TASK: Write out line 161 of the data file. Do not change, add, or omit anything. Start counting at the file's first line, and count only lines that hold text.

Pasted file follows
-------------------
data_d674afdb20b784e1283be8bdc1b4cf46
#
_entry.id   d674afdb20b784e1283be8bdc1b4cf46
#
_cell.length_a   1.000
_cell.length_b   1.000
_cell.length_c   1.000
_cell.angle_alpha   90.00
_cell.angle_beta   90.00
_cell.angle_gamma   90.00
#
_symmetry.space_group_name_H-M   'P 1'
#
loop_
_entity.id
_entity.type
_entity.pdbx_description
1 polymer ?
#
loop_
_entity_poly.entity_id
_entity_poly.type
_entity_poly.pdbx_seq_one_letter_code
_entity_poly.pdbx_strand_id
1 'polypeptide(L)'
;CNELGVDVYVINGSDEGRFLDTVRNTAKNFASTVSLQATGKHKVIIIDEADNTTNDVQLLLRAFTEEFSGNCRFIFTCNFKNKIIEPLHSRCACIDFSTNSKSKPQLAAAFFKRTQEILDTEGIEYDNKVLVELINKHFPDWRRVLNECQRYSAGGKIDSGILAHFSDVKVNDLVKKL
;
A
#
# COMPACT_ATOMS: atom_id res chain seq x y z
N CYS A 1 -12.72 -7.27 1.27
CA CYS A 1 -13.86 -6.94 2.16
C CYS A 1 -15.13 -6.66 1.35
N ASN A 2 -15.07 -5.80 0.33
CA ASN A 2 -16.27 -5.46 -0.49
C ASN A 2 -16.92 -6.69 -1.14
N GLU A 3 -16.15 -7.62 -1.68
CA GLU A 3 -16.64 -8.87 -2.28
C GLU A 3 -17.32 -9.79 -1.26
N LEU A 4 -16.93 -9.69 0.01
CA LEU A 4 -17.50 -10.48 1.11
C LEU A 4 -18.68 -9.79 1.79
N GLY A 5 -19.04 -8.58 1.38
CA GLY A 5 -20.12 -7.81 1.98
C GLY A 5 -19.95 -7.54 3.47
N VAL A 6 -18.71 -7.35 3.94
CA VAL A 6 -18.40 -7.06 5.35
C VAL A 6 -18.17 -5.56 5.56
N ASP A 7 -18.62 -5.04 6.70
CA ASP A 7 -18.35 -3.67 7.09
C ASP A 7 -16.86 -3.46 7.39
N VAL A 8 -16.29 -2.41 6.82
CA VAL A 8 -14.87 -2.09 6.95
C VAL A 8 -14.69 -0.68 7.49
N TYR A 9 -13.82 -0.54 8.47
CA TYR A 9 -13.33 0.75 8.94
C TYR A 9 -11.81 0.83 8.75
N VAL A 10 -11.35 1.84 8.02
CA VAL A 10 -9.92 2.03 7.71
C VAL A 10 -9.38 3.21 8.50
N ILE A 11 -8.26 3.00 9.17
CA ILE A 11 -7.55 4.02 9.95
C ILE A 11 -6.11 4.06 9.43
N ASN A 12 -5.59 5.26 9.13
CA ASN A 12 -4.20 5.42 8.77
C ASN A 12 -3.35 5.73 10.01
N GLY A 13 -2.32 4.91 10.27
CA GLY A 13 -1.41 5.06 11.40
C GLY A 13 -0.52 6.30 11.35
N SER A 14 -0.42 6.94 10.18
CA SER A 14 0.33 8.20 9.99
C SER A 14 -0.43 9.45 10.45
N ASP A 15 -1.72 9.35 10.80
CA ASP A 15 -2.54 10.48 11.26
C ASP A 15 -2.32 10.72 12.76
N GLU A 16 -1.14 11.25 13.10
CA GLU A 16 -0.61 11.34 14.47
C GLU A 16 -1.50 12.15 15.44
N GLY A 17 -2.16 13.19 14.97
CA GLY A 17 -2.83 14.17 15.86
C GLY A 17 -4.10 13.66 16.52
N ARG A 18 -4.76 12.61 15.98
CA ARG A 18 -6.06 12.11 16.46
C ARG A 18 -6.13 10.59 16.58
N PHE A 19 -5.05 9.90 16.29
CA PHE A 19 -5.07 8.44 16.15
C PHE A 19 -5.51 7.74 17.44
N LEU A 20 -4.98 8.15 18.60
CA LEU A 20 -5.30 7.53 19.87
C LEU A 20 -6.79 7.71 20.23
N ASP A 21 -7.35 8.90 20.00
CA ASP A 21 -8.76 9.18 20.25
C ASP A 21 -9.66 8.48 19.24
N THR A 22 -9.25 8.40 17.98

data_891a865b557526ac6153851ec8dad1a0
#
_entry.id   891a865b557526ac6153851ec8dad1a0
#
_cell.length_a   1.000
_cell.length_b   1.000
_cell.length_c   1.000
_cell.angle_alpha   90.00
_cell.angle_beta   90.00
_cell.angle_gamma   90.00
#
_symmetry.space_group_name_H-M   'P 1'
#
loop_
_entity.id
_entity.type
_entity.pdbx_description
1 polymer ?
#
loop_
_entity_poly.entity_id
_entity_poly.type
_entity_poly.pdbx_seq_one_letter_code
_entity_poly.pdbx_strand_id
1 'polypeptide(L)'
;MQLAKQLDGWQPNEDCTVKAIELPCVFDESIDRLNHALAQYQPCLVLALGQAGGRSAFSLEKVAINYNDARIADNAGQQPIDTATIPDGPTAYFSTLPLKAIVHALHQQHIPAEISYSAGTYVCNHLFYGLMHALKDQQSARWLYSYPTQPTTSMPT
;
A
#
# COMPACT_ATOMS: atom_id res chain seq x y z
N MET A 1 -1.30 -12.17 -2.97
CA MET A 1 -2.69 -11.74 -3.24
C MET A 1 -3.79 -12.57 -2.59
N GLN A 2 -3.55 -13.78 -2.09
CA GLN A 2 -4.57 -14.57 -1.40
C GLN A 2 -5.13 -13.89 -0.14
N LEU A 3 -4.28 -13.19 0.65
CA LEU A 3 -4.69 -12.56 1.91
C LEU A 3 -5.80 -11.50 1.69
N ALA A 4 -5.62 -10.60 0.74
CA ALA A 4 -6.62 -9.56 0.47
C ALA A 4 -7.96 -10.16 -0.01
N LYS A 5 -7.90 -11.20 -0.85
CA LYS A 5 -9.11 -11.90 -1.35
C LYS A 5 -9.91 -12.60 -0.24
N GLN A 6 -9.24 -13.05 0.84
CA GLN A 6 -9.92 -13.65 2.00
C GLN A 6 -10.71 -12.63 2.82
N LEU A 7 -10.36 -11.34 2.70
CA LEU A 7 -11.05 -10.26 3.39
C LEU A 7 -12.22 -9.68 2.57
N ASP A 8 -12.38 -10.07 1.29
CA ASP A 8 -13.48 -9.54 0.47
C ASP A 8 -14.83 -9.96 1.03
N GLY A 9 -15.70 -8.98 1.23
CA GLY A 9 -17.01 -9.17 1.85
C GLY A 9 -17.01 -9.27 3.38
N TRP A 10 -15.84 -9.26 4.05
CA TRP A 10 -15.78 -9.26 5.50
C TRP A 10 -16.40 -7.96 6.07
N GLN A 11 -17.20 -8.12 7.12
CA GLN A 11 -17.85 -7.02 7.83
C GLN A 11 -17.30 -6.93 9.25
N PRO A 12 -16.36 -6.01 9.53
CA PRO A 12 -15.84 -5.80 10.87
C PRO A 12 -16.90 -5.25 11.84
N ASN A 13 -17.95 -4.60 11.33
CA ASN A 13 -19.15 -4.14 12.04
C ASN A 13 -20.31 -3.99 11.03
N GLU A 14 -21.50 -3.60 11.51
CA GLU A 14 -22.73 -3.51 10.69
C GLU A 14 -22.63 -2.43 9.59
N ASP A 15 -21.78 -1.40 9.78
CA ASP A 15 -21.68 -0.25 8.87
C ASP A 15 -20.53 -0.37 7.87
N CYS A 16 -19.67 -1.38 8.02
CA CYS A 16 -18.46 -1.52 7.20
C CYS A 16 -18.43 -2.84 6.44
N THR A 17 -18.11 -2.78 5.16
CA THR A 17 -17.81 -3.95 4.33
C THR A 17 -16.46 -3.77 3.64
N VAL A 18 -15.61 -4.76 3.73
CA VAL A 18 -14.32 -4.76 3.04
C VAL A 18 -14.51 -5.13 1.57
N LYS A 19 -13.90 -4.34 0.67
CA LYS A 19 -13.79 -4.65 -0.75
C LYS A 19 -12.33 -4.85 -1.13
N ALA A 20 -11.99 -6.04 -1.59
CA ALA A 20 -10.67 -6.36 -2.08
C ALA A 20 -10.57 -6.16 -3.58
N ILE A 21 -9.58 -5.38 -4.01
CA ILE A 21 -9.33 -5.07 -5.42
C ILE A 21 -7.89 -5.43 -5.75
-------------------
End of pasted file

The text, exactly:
N ASN A 13 -17.95 -4.60 11.33